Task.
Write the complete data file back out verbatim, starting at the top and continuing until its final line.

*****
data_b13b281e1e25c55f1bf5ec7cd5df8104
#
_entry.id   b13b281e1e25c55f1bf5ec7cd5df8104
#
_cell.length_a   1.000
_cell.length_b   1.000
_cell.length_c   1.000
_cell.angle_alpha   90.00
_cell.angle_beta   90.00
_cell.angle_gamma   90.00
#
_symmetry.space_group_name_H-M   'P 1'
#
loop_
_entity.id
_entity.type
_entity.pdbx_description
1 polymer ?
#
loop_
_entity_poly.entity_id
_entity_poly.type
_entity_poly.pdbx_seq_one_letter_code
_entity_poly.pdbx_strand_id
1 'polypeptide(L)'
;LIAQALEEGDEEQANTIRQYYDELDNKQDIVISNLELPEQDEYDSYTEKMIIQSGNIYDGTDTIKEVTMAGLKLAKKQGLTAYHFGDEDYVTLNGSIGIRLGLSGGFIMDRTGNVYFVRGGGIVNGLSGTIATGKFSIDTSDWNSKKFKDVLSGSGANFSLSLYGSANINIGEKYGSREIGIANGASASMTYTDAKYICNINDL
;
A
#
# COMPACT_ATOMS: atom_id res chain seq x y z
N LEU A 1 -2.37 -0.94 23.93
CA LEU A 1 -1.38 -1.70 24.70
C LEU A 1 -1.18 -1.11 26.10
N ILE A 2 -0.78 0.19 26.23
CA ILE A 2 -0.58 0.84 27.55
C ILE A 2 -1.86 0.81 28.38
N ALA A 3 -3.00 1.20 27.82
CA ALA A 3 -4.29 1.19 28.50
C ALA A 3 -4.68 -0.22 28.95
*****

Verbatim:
data_b13b281e1e25c55f1bf5ec7cd5df8104
#
_entry.id   b13b281e1e25c55f1bf5ec7cd5df8104
#
_cell.length_a   1.000
_cell.length_b   1.000
_cell.length_c   1.000
_cell.angle_alpha   90.00
_cell.angle_beta   90.00
_cell.angle_gamma   90.00
#
_symmetry.space_group_name_H-M   'P 1'
#
loop_
_entity.id
_entity.type
_entity.pdbx_description
1 polymer ?
#
loop_
_entity_poly.entity_id
_entity_poly.type
_entity_poly.pdbx_seq_one_letter_code
_entity_poly.pdbx_strand_id
1 'polypeptide(L)'
;LIAQALEEGDEEQANTIRQYYDELDNKQDIVISNLELPEQDEYDSYTEKMIIQSGNIYDGTDTIKEVTMAGLKLAKKQGLTAYHFGDEDYVTLNGSIGIRLGLSGGFIMDRTGNVYFVRGGGIVNGLSGTIATGKFSIDTSDWNSKKFKDVLSGSGANFSLSLYGSANINIGEKYGSREIGIANGASASMTYTDAKYICNINDL
;
A
#
# COMPACT_ATOMS: atom_id res chain seq x y z
N LEU A 1 -2.37 -0.94 23.93
CA LEU A 1 -1.38 -1.70 24.70
C LEU A 1 -1.18 -1.11 26.10
N ILE A 2 -0.78 0.19 26.23
CA ILE A 2 -0.58 0.84 27.55
C ILE A 2 -1.86 0.81 28.38
N ALA A 3 -3.00 1.20 27.82
CA ALA A 3 -4.29 1.19 28.50
C ALA A 3 -4.68 -0.22 28.95